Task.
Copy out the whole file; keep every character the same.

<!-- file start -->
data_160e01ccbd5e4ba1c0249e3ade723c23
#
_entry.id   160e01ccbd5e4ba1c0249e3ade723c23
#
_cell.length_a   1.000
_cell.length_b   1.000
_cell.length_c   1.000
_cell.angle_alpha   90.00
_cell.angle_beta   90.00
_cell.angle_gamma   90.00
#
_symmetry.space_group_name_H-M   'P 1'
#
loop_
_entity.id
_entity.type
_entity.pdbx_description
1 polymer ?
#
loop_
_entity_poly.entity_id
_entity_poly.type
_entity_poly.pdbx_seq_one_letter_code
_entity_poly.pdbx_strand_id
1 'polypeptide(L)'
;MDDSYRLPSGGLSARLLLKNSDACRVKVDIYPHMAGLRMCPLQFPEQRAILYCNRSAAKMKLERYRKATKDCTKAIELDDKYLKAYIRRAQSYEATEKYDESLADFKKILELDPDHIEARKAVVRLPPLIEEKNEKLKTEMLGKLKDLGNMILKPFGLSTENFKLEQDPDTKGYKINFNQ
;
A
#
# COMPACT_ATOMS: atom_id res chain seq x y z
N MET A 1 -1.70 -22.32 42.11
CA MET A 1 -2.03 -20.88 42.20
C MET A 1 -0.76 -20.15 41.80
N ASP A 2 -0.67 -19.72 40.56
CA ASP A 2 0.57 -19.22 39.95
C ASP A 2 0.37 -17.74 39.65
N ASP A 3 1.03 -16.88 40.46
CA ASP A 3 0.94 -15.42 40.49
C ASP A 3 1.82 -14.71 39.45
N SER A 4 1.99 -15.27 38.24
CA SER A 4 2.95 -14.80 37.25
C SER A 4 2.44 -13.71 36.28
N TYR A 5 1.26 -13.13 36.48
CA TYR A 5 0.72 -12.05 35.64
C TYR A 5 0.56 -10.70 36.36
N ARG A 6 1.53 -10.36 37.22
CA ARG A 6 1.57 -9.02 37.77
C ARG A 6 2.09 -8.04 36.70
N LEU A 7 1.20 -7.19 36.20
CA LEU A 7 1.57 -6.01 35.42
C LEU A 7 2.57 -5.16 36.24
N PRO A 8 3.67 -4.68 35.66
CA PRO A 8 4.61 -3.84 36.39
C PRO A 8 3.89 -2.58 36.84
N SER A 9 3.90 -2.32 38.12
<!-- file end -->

data_160e01ccbd5e4ba1c0249e3ade723c23
#
_entry.id   160e01ccbd5e4ba1c0249e3ade723c23
#
_cell.length_a   1.000
_cell.length_b   1.000
_cell.length_c   1.000
_cell.angle_alpha   90.00
_cell.angle_beta   90.00
_cell.angle_gamma   90.00
#
_symmetry.space_group_name_H-M   'P 1'
#
loop_
_entity.id
_entity.type
_entity.pdbx_description
1 polymer ?
#
loop_
_entity_poly.entity_id
_entity_poly.type
_entity_poly.pdbx_seq_one_letter_code
_entity_poly.pdbx_strand_id
1 'polypeptide(L)'
;MDDSYRLPSGGLSARLLLKNSDACRVKVDIYPHMAGLRMCPLQFPEQRAILYCNRSAAKMKLERYRKATKDCTKAIELDDKYLKAYIRRAQSYEATEKYDESLADFKKILELDPDHIEARKAVVRLPPLIEEKNEKLKTEMLGKLKDLGNMILKPFGLSTENFKLEQDPDTKGYKINFNQ
;
A
#
# COMPACT_ATOMS: atom_id res chain seq x y z
N MET A 1 -1.70 -22.32 42.11
CA MET A 1 -2.03 -20.88 42.20
C MET A 1 -0.76 -20.15 41.80
N ASP A 2 -0.67 -19.72 40.56
CA ASP A 2 0.57 -19.22 39.95
C ASP A 2 0.37 -17.74 39.65
N ASP A 3 1.03 -16.88 40.46
CA ASP A 3 0.94 -15.42 40.49
C ASP A 3 1.82 -14.71 39.45
N SER A 4 1.99 -15.27 38.24
CA SER A 4 2.95 -14.80 37.25
C SER A 4 2.44 -13.71 36.28
N TYR A 5 1.26 -13.13 36.48
CA TYR A 5 0.72 -12.05 35.64
C TYR A 5 0.56 -10.70 36.36
N ARG A 6 1.53 -10.36 37.22
CA ARG A 6 1.57 -9.02 37.77
C ARG A 6 2.09 -8.04 36.70
N LEU A 7 1.20 -7.19 36.20
CA LEU A 7 1.57 -6.01 35.42
C LEU A 7 2.57 -5.16 36.24
N PRO A 8 3.67 -4.68 35.66
CA PRO A 8 4.61 -3.84 36.39
C PRO A 8 3.89 -2.58 36.84
N SER A 9 3.90 -2.32 38.12